A well-written, fast-paced account that neatly bridges the gap between historical fact and fiction.

BLOOD AND TREASURE

DANIEL BOONE AND THE FIGHT FOR AMERICA'S FIRST FRONTIER

Popular historians Drury and Clavin deliver a ripsnortin’ tale of the early frontier and its first and most powerful legend.

The authors open on a frightful note, depicting a 16-year-old son of Daniel Boone being tortured “on the frozen scree beneath the Cumberland Mountain’s shadow line,” a Shawnee warrior tearing his fingernails and toenails off before finally killing him. Undeterred, Boone led a party of settlers over the Cumberland Gap, made his way into Kentucky, and in time established a walled compound on the Kentucky River. The narrative seldom finds a moment of calm thereafter. As Drury and Clavin observe, the arrival of Whites across the Appalachians began “a slow-motion genocide” for many Native peoples, not least of them the Shawnee, Boone’s principal foe. Boone was unusual for many reasons, not least because he “respected, if not completely understood, the spirituality and philosophy that underpinned [the Natives’] culture” and “never underestimated their intelligence.” Boone’s arrival also figured in a complex series of conflicts that involved France, Britain, Indigenous peoples, and the newly founded U.S. Keeping his fellow settlers alive in the bargain landed Boone in more than one spot of trouble. He was held prisoner by the British, accused of loyalist sympathies by frontier revolutionaries, and, in the end, recognized as a true patriot whose actions kept the British from flanking the Continental Army in the South. A particularly exciting set piece is the authors’ account of a combined British/Canadian/Native siege of Boonesborough in 1778, with bad results for one loud-voiced spokesman for the besiegers: “The next time Pompey showed his face, Collins blew it into the Kentucky River.” The war on the frontier became bloodier still. Though not as comprehensive as John Mack Faragher’s 1992 biography Daniel Boone, this book offers a vivid account of Boone’s frontier years, one that may not be for the faint of heart.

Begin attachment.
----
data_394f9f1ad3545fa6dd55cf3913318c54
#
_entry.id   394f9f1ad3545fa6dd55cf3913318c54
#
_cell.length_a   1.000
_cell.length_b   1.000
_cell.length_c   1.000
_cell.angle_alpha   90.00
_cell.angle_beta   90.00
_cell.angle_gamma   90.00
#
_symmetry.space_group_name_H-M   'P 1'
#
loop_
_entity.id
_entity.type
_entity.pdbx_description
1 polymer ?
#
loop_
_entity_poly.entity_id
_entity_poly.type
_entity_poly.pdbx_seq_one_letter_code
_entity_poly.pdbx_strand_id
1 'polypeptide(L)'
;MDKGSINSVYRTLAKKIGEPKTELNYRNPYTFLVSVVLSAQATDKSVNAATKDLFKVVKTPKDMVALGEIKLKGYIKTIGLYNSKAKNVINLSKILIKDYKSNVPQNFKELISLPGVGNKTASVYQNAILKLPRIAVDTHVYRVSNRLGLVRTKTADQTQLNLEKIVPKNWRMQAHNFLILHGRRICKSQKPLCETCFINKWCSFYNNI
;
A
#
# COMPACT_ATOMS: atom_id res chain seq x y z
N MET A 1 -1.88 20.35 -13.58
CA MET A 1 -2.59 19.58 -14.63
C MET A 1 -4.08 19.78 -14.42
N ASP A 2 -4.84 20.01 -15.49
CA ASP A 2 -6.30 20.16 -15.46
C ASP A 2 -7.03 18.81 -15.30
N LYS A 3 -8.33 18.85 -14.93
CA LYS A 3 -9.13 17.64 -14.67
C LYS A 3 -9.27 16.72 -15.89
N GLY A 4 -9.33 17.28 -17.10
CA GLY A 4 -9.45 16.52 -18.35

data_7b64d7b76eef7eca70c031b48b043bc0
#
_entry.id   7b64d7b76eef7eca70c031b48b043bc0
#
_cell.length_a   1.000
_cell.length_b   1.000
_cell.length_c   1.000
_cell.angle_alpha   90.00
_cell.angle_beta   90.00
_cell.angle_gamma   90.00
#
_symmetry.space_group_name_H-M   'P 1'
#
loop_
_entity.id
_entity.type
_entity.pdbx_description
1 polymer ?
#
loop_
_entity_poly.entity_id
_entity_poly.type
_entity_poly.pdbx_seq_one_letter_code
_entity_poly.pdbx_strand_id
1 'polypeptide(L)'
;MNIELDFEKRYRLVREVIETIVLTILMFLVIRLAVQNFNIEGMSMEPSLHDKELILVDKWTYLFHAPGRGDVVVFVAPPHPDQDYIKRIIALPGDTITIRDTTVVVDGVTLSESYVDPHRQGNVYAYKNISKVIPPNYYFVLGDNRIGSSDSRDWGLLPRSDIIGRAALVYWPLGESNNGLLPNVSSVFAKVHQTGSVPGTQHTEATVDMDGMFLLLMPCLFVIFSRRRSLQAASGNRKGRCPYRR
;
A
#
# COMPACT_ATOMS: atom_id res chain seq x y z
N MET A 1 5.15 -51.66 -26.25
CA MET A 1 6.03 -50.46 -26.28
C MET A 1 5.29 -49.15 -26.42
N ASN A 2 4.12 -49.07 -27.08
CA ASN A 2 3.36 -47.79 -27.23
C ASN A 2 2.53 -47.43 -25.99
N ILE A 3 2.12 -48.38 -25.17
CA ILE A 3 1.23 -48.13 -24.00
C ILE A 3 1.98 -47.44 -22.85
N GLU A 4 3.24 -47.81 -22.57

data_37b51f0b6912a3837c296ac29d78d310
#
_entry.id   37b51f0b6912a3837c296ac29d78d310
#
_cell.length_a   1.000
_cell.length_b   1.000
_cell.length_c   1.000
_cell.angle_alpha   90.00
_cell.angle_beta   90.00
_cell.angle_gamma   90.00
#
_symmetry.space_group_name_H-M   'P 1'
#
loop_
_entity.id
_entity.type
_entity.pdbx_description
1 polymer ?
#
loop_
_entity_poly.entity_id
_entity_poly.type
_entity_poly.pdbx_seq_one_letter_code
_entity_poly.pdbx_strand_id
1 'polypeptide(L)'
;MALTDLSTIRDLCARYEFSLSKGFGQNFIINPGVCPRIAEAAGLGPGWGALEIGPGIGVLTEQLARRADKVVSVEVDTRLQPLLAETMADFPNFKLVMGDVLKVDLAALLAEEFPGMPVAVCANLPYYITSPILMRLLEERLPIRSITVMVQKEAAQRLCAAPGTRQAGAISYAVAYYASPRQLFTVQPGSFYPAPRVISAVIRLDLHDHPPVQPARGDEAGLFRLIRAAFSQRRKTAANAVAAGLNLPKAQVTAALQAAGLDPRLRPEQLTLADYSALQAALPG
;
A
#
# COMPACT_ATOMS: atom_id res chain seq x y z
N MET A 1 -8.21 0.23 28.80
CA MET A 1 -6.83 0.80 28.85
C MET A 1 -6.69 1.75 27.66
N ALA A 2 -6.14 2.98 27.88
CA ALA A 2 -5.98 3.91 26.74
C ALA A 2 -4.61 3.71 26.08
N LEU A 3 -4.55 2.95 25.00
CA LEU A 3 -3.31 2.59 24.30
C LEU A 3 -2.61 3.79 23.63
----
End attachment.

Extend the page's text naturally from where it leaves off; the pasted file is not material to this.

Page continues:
A well-written, fast-paced account that neatly bridges the gap between historical fact and fiction.

Pub Date: April 20, 2021

ISBN: 978-1-250-24713-1

Page Count: 400

Publisher: St. Martin's

Review Posted Online: Jan. 14, 2021

Kirkus Reviews Issue: Feb. 15, 2021

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A conversational, pleasurable look into McConaughey’s life and thought.

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GREENLIGHTS

All right, all right, all right: The affable, laconic actor delivers a combination of memoir and self-help book.